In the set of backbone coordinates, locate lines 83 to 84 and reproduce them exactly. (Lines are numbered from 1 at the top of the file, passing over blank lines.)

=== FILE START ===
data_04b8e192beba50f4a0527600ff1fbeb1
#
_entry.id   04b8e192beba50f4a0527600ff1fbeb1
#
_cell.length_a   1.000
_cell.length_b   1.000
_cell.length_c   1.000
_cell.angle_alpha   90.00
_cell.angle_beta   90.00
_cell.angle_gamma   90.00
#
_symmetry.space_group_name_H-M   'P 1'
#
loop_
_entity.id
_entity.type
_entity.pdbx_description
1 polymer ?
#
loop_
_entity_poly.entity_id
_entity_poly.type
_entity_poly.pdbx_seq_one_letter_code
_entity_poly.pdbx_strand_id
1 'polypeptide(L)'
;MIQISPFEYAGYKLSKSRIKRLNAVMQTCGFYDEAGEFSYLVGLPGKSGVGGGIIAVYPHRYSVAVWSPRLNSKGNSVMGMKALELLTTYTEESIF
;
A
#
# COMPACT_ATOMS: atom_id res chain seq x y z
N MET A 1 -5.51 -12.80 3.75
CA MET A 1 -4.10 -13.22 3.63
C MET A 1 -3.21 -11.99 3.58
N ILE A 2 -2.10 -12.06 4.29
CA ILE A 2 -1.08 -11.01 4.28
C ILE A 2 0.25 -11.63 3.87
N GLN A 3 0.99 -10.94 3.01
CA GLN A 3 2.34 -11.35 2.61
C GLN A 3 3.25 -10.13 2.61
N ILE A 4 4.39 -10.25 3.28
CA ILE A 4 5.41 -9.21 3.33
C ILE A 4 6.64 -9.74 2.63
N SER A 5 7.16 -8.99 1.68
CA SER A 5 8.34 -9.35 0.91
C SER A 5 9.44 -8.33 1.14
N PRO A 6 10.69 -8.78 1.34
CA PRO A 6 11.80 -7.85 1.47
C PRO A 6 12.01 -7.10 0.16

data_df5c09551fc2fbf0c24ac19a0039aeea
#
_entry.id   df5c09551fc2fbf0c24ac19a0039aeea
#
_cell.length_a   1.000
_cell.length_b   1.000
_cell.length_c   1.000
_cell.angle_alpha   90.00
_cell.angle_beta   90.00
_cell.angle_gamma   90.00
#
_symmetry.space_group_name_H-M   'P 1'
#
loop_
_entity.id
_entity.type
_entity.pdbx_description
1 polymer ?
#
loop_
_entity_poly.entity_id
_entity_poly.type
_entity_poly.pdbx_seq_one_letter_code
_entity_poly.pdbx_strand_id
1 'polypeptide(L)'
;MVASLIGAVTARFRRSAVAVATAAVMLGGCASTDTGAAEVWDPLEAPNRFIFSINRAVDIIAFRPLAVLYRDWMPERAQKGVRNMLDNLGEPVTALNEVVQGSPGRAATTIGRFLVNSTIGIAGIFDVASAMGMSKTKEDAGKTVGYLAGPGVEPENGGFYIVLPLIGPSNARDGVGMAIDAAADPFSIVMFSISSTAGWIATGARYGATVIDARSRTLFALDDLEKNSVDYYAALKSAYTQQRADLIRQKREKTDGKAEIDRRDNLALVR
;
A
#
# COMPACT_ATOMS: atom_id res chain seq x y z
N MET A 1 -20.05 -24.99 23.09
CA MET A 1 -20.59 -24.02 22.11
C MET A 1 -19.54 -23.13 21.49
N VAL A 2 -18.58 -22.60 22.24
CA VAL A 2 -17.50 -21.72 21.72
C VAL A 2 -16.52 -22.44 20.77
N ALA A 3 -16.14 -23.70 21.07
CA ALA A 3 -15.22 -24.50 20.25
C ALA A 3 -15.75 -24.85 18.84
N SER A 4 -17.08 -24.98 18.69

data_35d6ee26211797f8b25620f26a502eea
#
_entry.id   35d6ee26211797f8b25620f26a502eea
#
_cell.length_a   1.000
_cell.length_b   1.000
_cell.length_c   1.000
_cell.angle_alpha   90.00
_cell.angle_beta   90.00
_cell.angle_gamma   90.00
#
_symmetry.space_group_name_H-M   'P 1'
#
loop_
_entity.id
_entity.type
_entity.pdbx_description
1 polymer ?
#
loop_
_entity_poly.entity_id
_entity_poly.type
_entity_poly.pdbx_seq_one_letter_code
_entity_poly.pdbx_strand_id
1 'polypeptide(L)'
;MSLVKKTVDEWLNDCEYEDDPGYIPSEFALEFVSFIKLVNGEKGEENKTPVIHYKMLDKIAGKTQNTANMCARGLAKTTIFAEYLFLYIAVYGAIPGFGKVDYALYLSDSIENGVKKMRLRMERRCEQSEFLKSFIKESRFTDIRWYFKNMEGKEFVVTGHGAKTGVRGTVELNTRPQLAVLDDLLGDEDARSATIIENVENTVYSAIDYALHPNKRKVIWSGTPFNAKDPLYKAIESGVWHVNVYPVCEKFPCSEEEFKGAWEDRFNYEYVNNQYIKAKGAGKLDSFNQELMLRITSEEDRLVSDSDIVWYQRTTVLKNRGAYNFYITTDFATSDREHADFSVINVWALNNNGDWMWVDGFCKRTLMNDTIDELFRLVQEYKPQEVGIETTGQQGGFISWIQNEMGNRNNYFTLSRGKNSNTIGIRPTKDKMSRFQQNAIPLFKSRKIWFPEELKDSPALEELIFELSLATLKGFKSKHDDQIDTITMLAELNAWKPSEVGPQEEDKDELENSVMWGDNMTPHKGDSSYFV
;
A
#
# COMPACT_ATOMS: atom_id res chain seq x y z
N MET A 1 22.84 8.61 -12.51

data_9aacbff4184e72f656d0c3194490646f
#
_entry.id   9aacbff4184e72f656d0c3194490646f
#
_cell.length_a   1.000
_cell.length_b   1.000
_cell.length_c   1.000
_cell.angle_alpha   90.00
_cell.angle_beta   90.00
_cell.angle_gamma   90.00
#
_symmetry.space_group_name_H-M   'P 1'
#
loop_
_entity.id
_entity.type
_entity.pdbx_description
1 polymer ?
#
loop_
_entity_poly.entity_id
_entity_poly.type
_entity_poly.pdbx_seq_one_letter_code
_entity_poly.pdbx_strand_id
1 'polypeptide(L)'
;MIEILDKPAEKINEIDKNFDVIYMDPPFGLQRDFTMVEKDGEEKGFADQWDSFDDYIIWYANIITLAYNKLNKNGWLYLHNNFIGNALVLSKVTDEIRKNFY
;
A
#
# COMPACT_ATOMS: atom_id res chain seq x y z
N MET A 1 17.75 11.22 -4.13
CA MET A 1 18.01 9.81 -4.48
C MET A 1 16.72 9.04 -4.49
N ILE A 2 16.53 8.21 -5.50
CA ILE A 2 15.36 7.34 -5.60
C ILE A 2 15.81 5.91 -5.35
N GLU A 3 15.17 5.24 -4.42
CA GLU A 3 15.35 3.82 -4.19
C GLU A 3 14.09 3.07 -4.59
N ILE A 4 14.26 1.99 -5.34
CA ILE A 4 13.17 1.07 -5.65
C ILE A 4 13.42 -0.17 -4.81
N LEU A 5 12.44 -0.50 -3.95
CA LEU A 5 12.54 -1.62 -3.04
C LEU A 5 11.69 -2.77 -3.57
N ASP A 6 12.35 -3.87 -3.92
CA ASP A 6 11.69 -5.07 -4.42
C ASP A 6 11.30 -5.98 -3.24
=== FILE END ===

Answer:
CA VAL A 2 -17.50 -21.72 21.72
C VAL A 2 -16.52 -22.44 20.77